Mitsubishi Power Americas Inc. and infrastructure development company Bakken Energy LLC announced a project to establish a North Dakota blue hydrogen hub, marking Mitsubishi's latest partnership in a campaign to develop hydrogen clusters throughout the U.S.
Under the strategic partnership, the companies will seek to develop assets to produce, store and transport blue hydrogen alongside facilities that would consume the low-carbon fuel, according to a June 2 press release. The partners also envision building pipelines to connect the North Dakota hub to other North American hydrogen clusters.
As part of the plan, Bakken Energy, formerly Bakken Midstream Natural Gas LLC, is seeking to acquire the Great Plains Synfuels plant from Dakota Gasification Co. Inc., a subsidiary of Basin Electric Power Cooperative. Bakken Energy and Mitsubishi Power intended to redevelop the facility into the largest clean hydrogen production facility in North America.
The facility near Beulah, N.D., currently operates as a commercial-scale coal gasification plant and utilizes technology to capture, compress and transport carbon dioxide from the gasification process. Blue hydrogen producers pair steam methane reforming, the most widely used method for making hydrogen, with carbon capture and storage technology. Natural gas is typically the feedstock for steam methane reforming.
Bakken Energy launched as Bakken Midstream Natural Gas in 2019 to develop infrastructure and attract industries that make value-added natural gas products to North Dakota, according to Williston Herald articles at the time. The idea was to utilize the state's gas resources for economic development, rather than flaring them during shale oil production. The company has since gravitated to hydrogen opportunities amid a surge in interest in the fuel.
"Blue hydrogen represents a huge opportunity for synergies with our existing energy development, and these are exactly the innovative strategies that will bring North Dakota one step closer to being carbon neutral by 2030 with an all-of-the-above energy approach," North Dakota Gov. Doug Burgum said in the press release.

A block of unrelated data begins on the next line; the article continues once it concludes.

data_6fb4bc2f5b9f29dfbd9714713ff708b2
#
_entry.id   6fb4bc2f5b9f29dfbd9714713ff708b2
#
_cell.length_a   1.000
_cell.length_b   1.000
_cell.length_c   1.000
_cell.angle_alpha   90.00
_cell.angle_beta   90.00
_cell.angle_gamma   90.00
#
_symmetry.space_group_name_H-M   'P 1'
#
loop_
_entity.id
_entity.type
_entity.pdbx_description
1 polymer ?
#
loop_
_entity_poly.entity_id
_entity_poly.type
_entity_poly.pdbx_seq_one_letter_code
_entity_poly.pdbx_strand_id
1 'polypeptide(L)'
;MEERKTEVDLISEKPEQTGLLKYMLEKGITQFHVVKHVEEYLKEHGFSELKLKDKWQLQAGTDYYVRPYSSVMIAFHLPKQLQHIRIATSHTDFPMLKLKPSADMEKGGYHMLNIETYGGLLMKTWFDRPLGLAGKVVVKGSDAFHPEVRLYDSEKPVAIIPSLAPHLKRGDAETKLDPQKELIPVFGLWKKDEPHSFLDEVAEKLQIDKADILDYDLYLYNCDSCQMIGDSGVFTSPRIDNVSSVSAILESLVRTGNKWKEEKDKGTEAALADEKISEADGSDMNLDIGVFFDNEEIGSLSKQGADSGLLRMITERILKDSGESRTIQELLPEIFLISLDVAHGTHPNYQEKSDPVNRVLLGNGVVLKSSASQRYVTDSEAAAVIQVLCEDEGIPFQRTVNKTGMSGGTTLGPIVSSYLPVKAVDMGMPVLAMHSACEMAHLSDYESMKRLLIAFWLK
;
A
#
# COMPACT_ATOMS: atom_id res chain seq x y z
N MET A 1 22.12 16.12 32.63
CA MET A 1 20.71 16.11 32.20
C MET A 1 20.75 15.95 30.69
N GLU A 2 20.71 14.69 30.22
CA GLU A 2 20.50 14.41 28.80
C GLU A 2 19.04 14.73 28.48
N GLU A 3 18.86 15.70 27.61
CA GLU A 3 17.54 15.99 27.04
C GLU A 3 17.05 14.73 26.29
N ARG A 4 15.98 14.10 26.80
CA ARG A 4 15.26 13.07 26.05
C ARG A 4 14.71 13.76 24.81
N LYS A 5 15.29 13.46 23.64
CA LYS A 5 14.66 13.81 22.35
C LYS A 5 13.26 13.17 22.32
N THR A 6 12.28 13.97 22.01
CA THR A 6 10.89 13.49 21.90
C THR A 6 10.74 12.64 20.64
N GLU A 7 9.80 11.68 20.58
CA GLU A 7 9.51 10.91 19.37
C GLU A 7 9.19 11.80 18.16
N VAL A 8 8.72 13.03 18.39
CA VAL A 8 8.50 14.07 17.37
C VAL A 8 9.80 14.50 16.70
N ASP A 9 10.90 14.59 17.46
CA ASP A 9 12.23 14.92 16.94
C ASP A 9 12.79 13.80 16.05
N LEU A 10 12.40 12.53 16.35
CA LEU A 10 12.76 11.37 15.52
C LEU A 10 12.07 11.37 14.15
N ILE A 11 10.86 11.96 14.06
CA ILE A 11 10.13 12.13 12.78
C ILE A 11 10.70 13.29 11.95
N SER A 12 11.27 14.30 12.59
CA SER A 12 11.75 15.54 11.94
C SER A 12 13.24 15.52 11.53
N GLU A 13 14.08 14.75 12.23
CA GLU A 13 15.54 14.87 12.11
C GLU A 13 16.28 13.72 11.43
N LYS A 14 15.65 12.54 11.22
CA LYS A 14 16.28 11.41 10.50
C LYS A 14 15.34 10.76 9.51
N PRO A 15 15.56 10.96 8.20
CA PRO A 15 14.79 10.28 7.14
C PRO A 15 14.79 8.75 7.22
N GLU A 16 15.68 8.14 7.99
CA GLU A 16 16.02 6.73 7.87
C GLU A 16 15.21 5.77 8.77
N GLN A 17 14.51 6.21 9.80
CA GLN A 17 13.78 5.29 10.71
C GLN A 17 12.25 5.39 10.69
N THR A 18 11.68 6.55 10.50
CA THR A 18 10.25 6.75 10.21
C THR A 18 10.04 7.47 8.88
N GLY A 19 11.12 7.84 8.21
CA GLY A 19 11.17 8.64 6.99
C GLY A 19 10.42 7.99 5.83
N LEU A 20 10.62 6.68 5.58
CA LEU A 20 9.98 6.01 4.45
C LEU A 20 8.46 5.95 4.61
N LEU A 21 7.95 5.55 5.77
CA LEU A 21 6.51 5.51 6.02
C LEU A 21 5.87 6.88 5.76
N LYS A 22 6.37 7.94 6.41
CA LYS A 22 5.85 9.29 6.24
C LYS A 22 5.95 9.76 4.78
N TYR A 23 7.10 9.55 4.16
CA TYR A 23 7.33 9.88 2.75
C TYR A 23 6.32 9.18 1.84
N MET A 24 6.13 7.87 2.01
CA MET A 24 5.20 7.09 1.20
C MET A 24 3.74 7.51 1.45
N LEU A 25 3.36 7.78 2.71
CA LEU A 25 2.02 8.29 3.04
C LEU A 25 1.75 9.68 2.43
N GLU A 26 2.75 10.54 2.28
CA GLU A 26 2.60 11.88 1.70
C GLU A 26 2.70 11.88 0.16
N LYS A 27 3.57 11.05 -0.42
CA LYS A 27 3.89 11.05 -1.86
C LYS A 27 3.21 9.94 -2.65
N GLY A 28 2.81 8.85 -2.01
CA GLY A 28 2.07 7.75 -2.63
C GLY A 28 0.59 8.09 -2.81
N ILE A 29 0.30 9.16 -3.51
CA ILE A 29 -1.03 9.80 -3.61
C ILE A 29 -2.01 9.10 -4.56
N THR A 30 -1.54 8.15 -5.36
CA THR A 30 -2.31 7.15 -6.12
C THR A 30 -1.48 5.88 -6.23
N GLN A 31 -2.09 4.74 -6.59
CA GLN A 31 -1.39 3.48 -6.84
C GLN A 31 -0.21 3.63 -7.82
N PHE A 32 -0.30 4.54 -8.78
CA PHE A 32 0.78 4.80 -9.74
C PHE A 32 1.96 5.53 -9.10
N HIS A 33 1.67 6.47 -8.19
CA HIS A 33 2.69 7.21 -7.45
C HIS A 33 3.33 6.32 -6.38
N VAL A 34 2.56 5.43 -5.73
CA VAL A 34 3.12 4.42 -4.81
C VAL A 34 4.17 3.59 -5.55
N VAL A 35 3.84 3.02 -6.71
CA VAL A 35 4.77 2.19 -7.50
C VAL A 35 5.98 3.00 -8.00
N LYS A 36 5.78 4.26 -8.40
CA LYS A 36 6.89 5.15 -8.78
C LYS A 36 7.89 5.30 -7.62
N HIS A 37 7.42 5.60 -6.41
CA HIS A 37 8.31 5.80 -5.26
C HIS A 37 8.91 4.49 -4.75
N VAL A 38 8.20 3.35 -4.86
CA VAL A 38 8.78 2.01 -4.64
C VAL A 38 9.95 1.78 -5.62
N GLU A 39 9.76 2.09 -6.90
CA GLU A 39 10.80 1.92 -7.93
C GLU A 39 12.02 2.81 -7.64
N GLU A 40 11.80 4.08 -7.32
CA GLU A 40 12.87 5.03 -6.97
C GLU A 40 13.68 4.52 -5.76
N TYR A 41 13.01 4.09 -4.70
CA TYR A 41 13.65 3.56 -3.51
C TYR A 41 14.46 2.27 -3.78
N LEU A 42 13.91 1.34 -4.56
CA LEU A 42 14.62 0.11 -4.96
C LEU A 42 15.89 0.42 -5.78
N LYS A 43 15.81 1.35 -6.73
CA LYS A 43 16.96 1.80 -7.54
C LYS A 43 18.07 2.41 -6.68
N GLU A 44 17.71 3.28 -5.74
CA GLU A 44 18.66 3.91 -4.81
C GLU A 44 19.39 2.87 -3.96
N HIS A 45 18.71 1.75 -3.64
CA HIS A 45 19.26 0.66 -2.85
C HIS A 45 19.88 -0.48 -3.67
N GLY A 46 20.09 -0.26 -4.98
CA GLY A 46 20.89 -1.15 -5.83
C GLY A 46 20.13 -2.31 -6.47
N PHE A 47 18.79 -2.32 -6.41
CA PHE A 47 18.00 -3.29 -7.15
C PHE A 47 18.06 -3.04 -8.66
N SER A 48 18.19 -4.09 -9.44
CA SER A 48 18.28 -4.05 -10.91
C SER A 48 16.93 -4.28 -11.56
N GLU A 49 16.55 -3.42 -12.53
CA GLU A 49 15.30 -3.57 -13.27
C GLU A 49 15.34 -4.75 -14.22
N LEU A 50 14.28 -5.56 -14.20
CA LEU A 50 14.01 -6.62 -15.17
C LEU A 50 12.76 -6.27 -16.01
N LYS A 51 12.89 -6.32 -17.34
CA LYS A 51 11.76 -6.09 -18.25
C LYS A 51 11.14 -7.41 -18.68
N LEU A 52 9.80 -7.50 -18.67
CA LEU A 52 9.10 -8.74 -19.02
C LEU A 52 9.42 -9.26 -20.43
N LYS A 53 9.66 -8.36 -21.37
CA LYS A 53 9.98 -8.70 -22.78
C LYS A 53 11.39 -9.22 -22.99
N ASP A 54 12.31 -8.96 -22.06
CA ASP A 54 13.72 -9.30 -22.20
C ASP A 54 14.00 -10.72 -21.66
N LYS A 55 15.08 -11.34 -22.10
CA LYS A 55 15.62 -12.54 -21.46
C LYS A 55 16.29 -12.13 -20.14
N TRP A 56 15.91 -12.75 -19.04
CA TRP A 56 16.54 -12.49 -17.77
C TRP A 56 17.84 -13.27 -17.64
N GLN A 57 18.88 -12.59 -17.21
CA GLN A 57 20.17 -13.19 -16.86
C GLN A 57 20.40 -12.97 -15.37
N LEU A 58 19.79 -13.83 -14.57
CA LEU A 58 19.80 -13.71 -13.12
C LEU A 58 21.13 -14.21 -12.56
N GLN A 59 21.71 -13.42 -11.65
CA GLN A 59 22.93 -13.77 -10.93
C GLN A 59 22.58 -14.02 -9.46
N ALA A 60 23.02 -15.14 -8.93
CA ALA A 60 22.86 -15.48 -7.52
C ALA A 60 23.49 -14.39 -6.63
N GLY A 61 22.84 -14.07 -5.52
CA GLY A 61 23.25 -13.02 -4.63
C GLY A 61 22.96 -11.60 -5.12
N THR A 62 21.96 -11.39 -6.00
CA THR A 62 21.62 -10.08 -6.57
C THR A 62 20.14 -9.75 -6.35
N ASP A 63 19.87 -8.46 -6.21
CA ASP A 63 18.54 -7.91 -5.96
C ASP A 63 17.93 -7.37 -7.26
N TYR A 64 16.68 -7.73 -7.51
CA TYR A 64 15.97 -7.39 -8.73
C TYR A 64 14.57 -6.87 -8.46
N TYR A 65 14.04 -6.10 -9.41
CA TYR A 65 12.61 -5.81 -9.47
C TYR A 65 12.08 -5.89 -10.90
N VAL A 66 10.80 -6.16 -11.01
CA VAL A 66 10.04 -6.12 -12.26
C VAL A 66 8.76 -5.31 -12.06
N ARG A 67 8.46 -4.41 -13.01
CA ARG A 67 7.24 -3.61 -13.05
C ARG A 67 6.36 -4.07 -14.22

Many industry observers have said they see blue hydrogen playing a key role in the so-called hydrogen economy, particularly in its early years as zero-carbon green hydrogen produced with renewable electricity scales up. The International Energy Agency's roadmap to a net-zero world, released in May, saw blue hydrogen accounting for nearly 40% of global hydrogen consumption in 2050, driving half of global natural gas demand at mid-century.
Alberta is also vying to become a blue hydrogen hub. The U.S. Gulf Coast, home to much of the nation's existing hydrogen production and infrastructure, has been identified as a potential blue hydrogen hub.
In the North Dakota project, it is not clear when or how the network of long-haul hydrogen pipelines would emerge, but Mitsubishi, which develops hydrogen-compatible turbines for power generation, is involved in several hydrogen clusters in the U.S. The projects include a recently launched effort to develop the nation's first green hydrogen hub in Los Angeles, anchored by several gas-fired power plant conversions. Mitsubishi is also supplying turbines to the Intermountain Power project, which will convert a coal-fired power plant in Delta, Utah, to a facility that runs on a blend of natural gas and hydrogen.
In May, the company agreed to develop large-scale hydrogen storage solutions with Texas Brine Co. LLC, a Houston-based company that holds positions in salt deposits in Massachusetts, Virginia, Louisiana and Texas. Access to utility-scale storage like salt caverns is critical to viable hydrogen hubs.
Bakken Energy's efforts in North Dakota energy resources have involved salt cavern storage and next-generation power plants, North Dakota Lt. Gov. Brent Sanford said in the press release.